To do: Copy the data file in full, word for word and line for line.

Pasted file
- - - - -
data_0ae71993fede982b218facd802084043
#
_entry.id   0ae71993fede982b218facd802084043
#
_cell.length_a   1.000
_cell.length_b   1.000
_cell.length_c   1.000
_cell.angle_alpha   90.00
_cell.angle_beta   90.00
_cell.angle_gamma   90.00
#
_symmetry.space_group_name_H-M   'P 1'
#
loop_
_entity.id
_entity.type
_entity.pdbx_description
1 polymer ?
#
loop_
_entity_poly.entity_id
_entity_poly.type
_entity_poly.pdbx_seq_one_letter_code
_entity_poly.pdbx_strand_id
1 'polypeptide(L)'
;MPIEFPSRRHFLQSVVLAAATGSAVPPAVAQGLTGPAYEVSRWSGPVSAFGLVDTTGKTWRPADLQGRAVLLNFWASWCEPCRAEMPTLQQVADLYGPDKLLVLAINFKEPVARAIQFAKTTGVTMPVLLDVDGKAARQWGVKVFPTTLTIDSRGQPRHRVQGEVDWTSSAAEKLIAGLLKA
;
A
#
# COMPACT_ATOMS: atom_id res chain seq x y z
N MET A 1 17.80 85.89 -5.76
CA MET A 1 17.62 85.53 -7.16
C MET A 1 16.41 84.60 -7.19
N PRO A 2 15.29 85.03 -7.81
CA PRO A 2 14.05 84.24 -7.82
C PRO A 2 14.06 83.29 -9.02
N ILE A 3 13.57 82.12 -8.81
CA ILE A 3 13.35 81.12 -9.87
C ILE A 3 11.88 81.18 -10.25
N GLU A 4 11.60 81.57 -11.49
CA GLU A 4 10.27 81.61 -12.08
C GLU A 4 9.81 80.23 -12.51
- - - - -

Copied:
data_0ae71993fede982b218facd802084043
#
_entry.id   0ae71993fede982b218facd802084043
#
_cell.length_a   1.000
_cell.length_b   1.000
_cell.length_c   1.000
_cell.angle_alpha   90.00
_cell.angle_beta   90.00
_cell.angle_gamma   90.00
#
_symmetry.space_group_name_H-M   'P 1'
#
loop_
_entity.id
_entity.type
_entity.pdbx_description
1 polymer ?
#
loop_
_entity_poly.entity_id
_entity_poly.type
_entity_poly.pdbx_seq_one_letter_code
_entity_poly.pdbx_strand_id
1 'polypeptide(L)'
;MPIEFPSRRHFLQSVVLAAATGSAVPPAVAQGLTGPAYEVSRWSGPVSAFGLVDTTGKTWRPADLQGRAVLLNFWASWCEPCRAEMPTLQQVADLYGPDKLLVLAINFKEPVARAIQFAKTTGVTMPVLLDVDGKAARQWGVKVFPTTLTIDSRGQPRHRVQGEVDWTSSAAEKLIAGLLKA
;
A
#
# COMPACT_ATOMS: atom_id res chain seq x y z
N MET A 1 17.80 85.89 -5.76
CA MET A 1 17.62 85.53 -7.16
C MET A 1 16.41 84.60 -7.19
N PRO A 2 15.29 85.03 -7.81
CA PRO A 2 14.05 84.24 -7.82
C PRO A 2 14.06 83.29 -9.02
N ILE A 3 13.57 82.12 -8.81
CA ILE A 3 13.35 81.12 -9.87
C ILE A 3 11.88 81.18 -10.25
N GLU A 4 11.60 81.57 -11.49
CA GLU A 4 10.27 81.61 -12.08
C GLU A 4 9.81 80.23 -12.51